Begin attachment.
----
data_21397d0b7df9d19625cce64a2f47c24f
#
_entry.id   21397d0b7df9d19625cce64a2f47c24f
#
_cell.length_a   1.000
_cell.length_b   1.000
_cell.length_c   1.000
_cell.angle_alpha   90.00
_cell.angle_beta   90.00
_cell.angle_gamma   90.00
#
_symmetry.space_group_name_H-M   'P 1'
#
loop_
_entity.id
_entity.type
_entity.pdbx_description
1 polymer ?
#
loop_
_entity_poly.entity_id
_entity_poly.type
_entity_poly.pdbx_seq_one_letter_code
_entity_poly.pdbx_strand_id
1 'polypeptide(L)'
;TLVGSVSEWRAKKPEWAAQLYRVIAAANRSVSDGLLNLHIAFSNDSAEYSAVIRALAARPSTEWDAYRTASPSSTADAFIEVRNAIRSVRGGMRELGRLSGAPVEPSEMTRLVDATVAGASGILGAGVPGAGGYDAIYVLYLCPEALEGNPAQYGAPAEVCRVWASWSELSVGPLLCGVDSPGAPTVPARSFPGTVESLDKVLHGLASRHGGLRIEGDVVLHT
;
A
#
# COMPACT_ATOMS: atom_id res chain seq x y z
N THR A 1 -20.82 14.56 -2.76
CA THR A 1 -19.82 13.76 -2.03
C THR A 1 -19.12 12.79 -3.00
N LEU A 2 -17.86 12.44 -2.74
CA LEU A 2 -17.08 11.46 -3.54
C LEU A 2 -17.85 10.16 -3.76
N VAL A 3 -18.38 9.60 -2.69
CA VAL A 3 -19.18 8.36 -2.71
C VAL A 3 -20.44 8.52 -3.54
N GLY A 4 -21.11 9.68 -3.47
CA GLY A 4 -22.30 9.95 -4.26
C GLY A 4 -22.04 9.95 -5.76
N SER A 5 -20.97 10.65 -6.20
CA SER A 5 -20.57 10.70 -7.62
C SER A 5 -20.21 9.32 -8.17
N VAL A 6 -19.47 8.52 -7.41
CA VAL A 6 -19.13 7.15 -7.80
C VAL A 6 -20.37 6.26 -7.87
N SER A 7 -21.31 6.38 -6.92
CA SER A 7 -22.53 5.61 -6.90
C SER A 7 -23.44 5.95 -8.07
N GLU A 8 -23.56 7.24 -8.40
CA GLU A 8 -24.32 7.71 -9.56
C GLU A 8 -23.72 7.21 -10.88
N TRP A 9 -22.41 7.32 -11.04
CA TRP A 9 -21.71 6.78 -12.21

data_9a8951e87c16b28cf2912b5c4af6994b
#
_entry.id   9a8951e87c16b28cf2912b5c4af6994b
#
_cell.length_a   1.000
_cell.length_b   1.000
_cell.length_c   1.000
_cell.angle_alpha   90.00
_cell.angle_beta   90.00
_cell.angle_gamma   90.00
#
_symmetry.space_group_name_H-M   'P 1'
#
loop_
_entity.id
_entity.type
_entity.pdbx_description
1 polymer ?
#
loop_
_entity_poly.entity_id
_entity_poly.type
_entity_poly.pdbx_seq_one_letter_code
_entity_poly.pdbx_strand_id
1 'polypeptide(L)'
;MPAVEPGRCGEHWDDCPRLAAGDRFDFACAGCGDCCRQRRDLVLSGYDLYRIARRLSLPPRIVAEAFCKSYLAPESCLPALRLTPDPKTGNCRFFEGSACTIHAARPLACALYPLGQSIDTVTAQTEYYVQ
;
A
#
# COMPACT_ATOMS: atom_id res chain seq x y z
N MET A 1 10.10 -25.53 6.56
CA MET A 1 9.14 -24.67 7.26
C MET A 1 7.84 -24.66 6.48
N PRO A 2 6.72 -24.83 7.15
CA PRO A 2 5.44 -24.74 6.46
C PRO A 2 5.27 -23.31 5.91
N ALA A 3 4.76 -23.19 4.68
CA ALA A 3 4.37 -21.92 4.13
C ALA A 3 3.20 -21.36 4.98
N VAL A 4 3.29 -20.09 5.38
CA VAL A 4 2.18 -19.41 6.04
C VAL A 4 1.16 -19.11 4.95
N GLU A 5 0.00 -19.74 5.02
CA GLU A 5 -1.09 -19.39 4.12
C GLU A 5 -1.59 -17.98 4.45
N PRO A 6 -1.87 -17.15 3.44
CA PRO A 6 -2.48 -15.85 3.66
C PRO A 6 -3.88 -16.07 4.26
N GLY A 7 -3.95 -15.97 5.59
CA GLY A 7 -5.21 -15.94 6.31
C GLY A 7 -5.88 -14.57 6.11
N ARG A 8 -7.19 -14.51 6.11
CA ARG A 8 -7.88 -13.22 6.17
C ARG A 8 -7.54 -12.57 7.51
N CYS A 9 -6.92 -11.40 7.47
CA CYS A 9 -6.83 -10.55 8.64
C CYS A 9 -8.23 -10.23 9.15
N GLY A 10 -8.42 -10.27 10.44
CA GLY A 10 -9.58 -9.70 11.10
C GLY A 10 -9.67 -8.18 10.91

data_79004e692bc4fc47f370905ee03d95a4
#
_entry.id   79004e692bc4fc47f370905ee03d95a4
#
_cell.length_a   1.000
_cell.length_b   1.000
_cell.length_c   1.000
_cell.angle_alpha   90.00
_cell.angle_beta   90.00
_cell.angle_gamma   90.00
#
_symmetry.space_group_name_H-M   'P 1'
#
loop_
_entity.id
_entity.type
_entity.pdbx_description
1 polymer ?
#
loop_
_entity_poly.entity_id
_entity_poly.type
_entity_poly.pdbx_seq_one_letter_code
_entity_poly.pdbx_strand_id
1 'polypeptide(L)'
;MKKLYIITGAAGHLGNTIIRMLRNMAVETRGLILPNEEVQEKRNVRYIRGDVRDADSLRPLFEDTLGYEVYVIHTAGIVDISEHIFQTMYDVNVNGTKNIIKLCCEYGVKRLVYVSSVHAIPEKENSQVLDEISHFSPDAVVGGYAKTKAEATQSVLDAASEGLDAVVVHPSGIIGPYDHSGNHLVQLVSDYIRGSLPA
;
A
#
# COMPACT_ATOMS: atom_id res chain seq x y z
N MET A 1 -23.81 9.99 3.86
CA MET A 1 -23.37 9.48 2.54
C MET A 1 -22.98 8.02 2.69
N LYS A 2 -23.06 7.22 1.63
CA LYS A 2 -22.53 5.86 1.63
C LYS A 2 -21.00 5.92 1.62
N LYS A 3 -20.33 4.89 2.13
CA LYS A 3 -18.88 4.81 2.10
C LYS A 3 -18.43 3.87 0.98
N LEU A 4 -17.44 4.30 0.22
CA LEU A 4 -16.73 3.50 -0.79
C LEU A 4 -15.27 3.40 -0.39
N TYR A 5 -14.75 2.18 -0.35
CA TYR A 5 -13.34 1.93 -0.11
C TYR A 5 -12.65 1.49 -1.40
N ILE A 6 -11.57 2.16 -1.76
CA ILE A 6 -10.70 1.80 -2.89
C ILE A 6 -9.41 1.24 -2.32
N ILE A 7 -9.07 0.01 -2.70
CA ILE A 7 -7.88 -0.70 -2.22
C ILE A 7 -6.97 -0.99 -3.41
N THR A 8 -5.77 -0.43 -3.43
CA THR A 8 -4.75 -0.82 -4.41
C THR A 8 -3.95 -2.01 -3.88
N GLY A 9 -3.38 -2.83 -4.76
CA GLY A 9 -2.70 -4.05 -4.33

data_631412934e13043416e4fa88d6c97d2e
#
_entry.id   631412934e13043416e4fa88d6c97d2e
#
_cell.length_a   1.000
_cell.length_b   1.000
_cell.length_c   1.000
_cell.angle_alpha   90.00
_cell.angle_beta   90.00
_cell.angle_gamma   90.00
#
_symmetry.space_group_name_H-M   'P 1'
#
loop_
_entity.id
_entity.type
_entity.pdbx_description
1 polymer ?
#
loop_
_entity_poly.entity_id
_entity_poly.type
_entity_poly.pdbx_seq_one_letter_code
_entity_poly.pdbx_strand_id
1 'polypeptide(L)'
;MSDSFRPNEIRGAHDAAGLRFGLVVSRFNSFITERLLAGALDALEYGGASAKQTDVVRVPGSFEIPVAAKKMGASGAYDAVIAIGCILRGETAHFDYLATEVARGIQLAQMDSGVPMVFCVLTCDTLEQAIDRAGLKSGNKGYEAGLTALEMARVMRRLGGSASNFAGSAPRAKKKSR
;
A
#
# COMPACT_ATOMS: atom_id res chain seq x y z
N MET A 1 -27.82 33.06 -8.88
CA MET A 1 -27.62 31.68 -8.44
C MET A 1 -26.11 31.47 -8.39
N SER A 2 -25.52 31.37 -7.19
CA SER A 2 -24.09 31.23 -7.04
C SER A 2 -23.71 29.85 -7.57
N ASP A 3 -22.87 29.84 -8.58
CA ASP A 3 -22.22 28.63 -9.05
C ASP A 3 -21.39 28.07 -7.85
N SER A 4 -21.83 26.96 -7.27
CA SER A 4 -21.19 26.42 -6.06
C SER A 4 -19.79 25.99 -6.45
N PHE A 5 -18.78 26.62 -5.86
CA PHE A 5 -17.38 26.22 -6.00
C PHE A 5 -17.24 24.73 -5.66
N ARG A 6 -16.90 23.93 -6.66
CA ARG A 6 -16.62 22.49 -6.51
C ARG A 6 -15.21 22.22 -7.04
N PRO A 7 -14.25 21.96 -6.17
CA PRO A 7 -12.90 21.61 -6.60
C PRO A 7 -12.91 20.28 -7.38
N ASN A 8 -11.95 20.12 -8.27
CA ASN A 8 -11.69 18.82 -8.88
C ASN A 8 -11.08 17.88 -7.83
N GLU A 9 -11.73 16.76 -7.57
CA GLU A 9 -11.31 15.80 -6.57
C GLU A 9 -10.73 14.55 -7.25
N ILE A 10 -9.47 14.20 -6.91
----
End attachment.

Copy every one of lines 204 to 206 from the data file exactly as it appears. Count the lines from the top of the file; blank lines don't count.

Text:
CA MET A 1 -27.62 31.68 -8.44
C MET A 1 -26.11 31.47 -8.39
N SER A 2 -25.52 31.37 -7.19